“There is a general public prejudice against government-provided healthcare in this country.”
    I suspect that’s the intended public perception that healthcare profiteers so effectively bank-on. It’s a sad statement on American education and culture that we allow ourselves to be so easily manipulated and deceived. “There is a general public prejudice against government-provided healthcare,” because that’s the intent of those who control how it’s provided.

    Like

  2. ansonburlingame says:

    To all,

    There are two issues in this blog it seems to me.

    Fiirst is the issue of the consequences of deeming ACA unconstitutional. My reaction to that is the same as when I heard, “We won’t know what is in the law until we pass it”!. No one will be able to predict how we untangle the consequences of ruling ACA unconstitutional until it is stricken from the books as a constitutional law.

    My very simple approach, with no legal research or background to support it, would be to say that acitons taken under ACA up to the DATE that it is declared unconstitutional, would in fact have been legal under the law at that time. But moving forward from that date, say in June 2012, just get out the law books and enforce the old laws that were present prior to implementation of ACA. Any bureaucrat that can read should be able to do so, it would seem to me.

    But of course the other issue is “What should the country do given no ACA”.

    Again, legislatively that seems like a very “simple” answer. We reset the debate back to 2009 when implementing HC reform under what became ACA first started. Put up all the pictures one likes of “bad teeth”. You could have posted the same in 2009.

    But for SURE, such legislative and Executive Branch difficulties are NOT the concern of SCOTUS. Their ONLY concern should be whether ACA is in fact constitutional, yes or no, simple as that. What then flows from that LEGAL edict is AGAIN not in the realm of required action by SCOTUS.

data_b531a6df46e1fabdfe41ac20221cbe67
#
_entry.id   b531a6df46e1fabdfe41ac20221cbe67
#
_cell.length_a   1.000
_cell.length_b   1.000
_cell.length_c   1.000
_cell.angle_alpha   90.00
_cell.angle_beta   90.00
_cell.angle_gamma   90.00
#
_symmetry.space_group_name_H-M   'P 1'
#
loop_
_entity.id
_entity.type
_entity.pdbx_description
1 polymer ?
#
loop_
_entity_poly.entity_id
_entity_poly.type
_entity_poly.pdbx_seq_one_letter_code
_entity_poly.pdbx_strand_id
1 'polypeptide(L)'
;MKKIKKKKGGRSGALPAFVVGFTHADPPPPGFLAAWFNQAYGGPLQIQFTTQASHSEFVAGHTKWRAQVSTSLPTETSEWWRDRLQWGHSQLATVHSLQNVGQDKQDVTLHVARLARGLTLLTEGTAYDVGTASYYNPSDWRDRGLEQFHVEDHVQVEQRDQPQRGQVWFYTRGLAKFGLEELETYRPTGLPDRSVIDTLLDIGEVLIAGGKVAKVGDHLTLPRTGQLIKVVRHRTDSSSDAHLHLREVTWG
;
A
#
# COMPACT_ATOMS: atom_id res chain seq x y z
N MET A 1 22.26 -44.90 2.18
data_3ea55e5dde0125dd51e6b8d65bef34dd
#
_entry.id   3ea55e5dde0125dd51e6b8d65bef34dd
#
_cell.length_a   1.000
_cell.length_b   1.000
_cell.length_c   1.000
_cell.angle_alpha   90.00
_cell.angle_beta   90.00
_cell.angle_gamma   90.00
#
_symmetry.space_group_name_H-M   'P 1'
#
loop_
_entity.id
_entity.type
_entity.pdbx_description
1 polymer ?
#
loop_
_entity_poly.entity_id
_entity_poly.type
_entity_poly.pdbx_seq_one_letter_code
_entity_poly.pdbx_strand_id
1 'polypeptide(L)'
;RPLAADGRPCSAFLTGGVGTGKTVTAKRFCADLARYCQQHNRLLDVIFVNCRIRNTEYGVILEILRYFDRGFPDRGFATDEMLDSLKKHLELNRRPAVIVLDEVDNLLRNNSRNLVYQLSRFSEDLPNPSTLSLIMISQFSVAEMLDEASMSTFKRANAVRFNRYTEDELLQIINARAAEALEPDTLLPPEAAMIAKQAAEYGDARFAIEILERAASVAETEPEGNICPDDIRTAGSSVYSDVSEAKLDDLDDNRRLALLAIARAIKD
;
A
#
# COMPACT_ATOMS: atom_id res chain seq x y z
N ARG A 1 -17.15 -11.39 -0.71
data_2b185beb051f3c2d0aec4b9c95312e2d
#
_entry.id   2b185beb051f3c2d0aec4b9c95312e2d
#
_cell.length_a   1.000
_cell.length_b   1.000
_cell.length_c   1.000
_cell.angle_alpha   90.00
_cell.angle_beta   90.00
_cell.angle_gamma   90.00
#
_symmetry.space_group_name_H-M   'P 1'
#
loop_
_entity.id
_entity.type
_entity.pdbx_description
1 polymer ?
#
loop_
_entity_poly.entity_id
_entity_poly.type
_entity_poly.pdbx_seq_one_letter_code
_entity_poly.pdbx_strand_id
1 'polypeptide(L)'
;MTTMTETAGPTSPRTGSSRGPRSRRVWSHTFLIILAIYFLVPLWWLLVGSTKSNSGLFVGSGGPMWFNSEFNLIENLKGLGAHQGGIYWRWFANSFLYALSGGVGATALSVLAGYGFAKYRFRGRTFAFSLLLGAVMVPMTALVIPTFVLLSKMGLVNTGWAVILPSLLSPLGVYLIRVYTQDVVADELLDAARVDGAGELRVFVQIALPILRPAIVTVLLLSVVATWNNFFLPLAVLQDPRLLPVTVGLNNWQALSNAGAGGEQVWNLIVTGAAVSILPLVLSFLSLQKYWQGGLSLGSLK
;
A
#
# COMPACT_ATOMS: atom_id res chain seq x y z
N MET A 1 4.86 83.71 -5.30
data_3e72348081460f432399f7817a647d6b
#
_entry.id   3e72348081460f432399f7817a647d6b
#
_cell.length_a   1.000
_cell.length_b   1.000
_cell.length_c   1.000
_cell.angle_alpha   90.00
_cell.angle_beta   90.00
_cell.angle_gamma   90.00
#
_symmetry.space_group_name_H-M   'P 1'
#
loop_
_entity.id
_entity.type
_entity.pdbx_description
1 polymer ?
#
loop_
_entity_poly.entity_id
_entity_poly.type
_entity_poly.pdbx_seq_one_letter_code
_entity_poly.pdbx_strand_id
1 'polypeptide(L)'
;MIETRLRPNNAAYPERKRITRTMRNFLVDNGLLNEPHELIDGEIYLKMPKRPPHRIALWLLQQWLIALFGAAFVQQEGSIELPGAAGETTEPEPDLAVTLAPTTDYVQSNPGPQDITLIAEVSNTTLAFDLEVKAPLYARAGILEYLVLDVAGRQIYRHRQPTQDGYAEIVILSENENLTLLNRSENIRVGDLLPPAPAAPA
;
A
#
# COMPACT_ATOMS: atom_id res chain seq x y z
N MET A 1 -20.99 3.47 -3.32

Consider this folks, on the right or the left. Most folks on the left see ACA as merely a stepping stone towards some form of public option or universal HC. Fine. Restart your HC reform debate and push to “leap” to REAL HC reform based on what you really want to see happen, legislatively.

    NOW there is a campaign platform that you should stand firmly upon assuming June 2012 is the date of deeming ACA unconstitutional. Campaign as hard as you like on that new approach to HC reform without the “baggage” of ACA to defend. Make good enough arguments to win the election and you might just get your way.

    I on the other hand would be FORCED to campaign on MY plans for HC reform, given no ACA. All my side has done so far, really, is say they will “kill ACA” legislatively if they win. That won’t satisfy American voters if SCOTUS strikes down ACA. The GOP will then have to put up or shut up.

    Anson

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  3. Jim Wheeler says:

    I wouldn’t say that the profiteers are controlling the system so much as they are taking full advantage of the opportunity, HL. Like the big firms of the military industrial complex, big Pharma and others in the medical industrial complex take out expensive, slick ads promoting not their competitive costs but their public image as perfect high-tech providers for whatever might ail you, never mind that medical errors and rampant profiteering are all part of the mix. Image trumps facts in our society. Hmm. Maybe that is “controlling”.

    It’s nice to hear from you, HL. Glad you’re still around – I’ve missed your insights.

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  4. ansonburlingame says:

    “Image trumps facts in our society”

    Is that not the basis of almost all political campaigns as well?

    Who for example in modern day America took over an economically flailing government, achieved extraordinary growth in two years and long term, sustained high economic growth for years thereafter. That is a simple FACT and you all know who it was.

    But the response from the left is “trickle down economics” (meaning I suppose high growth in GDP), “does not work”. Is that an “image” or a “fact”. And if it is a fact, why is Obama trying to achieve high growth in GDP, or is that too on Obama’s part simply an “image”.

    Anson